Vegetable Scraps:When you chop vegetables or herbs, save the ends and peels in a container in the freezer. Add to it every time you have veggie scraps, discarding any dirty or moldy pieces. Save apple peels and cores, as well, discarding the seeds. When you are ready to make broth, these scraps will be added to the liquid and cooked down to release their vitamins.

Bones: Poultry, fish, beef and lamb bones make the best stock. Whenever you cook these types of meats, save the bones in the freezer for broth. You can also use joints, hocks and shanks for stock. Beef and lamb bones make better tasting stock if there is some meat left on the bones. I prefer to use beef shanks, the cut used for Ossobuco, with the meat intact.

Be sure to start with high quality meats from free range or wild animals. Just like humans, animals that do not exercise have porous, brittle bones that lack proper levels of calcium and other minerals. This will translate into less nutritious stock. On the other hand, free range animals have strong bones that will make excellent bone broth.

Cook Time

Prep Time: 2 hours

Total Time: 2-3 days


  • Beef shank
  • sliced into two pieces (have your butcher do this for you.)
  • Cooking Oil
  • Vegetable Scraps or Fresh Chopped Veggies
  • 1 tsp kosher or sea salt
  • 2 TBSP apple cider vinegar
  • wine vinegar or lemon juice


  1. 1. Place a couple of tablespoons of cooking oil in the bottom of a cast iron or ceramic pot. Place the meat in the pot and rub it around in the oil. Flip the meat over, and rub the underside in the oil.
Cast your vote for Beef Bone Broth Recipe
Photo credit: The Micro Farm Project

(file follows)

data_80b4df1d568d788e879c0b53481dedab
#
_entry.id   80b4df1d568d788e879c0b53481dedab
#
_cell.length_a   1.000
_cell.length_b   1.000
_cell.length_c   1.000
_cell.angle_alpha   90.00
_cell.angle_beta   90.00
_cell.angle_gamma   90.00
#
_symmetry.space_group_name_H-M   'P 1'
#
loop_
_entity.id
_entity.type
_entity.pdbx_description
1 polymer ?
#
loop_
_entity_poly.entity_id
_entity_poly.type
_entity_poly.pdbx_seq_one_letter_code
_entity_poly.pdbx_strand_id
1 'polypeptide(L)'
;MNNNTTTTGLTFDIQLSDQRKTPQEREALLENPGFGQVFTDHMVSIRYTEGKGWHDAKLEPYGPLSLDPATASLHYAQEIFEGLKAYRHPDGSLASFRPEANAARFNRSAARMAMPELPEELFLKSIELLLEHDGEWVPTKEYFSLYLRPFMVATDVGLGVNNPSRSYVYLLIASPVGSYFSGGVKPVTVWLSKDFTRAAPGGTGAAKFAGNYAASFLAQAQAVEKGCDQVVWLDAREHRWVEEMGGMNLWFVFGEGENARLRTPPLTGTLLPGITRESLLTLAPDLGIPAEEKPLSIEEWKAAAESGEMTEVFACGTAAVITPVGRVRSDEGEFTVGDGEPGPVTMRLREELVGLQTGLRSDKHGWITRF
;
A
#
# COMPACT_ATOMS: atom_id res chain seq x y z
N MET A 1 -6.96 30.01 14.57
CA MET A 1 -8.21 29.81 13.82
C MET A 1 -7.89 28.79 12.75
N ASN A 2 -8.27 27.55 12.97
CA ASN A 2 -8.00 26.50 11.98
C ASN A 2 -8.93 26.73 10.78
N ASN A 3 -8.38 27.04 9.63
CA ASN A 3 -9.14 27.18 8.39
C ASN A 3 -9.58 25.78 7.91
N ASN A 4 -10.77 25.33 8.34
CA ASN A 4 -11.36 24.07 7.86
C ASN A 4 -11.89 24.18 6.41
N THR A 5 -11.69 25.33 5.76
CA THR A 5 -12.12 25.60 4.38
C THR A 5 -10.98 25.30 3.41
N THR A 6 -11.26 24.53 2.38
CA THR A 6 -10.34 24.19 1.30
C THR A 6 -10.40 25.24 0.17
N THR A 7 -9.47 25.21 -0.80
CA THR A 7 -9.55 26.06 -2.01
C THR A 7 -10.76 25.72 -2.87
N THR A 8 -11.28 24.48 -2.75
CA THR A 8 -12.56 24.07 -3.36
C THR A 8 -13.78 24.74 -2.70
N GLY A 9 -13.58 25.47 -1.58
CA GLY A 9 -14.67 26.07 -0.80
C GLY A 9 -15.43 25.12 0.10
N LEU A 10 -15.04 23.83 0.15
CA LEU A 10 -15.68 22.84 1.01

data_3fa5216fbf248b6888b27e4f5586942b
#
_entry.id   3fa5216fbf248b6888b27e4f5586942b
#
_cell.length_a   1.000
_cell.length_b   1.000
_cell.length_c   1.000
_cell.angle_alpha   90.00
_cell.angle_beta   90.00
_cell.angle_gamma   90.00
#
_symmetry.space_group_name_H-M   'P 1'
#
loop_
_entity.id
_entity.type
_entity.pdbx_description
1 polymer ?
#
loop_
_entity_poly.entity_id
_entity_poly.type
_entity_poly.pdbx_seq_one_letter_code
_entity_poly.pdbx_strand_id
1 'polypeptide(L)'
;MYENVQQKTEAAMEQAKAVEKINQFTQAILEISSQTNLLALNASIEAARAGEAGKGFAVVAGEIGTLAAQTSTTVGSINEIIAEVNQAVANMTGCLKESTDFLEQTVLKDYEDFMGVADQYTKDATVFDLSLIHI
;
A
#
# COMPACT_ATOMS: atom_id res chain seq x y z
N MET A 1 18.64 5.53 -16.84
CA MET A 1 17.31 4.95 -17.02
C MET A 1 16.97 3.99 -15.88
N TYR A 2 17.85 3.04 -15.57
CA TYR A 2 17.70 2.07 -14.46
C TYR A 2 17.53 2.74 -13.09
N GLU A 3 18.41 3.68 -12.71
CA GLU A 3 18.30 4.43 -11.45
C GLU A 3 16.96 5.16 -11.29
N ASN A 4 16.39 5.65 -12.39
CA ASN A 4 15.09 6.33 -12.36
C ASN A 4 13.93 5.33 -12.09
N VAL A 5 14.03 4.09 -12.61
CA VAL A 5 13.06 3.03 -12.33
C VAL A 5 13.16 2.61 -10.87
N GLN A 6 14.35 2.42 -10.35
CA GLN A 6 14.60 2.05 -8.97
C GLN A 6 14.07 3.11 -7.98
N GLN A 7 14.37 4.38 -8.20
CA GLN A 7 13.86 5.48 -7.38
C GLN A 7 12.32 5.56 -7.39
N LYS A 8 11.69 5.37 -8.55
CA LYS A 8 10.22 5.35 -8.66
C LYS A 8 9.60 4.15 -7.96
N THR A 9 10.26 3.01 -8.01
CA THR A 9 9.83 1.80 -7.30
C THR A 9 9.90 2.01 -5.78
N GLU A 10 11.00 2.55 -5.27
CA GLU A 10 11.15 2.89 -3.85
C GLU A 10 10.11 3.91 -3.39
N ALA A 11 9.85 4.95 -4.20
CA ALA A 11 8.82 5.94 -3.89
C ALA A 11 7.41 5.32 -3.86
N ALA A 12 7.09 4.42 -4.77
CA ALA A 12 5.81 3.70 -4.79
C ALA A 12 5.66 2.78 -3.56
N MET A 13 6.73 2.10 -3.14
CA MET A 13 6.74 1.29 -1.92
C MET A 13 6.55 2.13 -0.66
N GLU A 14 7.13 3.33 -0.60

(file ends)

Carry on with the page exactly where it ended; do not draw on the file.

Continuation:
Photo credit: The Micro Farm Project

2. Place the open pot in the oven under the broiler with the power on 'high.' Broil until the meat turns very brown, nearly black. Turn the meat over and brown the other side.

3. Once the meat is very brown, put the lid on the pot and place it back in the oven on 375 degrees Fahrenheit. Bake for an hour and a half.

Photo credit: The Micro Farm Project
Photo credit: The Micro Farm Project

4. While the meat is baking, place the vegetable scraps or fresh veggies, vinegar and salt into a crock pot or slow cooker. Be creative and add your own mixture of herbs and spices. I like to add a few dehydrated vegetables, oregano, basil and thyme flakes, a few garlic bulbs, a chopped onion and a couple slices of fresh ginger root.

5. Remove the pot from the oven and place the meat on top of the vegetables in the crock pot. Deglaze the pot to get the last bits of juicy, meaty goodness out of it. Cover the bottom of the pot with water and place it on a burner set to medium heat. Bring to a simmer, scraping the pan with a wooden spoon to release any meat particles that are stuck to the sides or bottom of the pot. Turn off the heat and pour the water into the crock pot.

6. Add enough cold water to the crock pot to cover the meat. Set the power to "low" and cover with the lid. Allow the broth to cook for 24 hours, adding additional water to keep the meat covered.

7. After 24 hours, remove the meat from the bones. The meat should fall off the bone and practically shred itself. Serve it over rice, noodles or potatoes. It's delicious!

8. Return the bones to the pot, cover with a lid and continue to cook for another 24 hours. Add water, if necessary, to keep the bones covered.

9. Turn off the crock pot and allow the broth to cool. Strain through a sieve to remove all the particles from the liquid. Store in glass jars in the fridge for a few days or in the freezer for several months.

Tips for Better, Easier, Scorch-Free Broth

Tip #1: Bone broth can be made with any kind of bones. Got leftovers from a roasted turkey or chicken? Throw the entire carcass in the pot. Pork, beef, lamb, fish...any kind of bones will work. Just skip the browning part if you have eaten all the meat.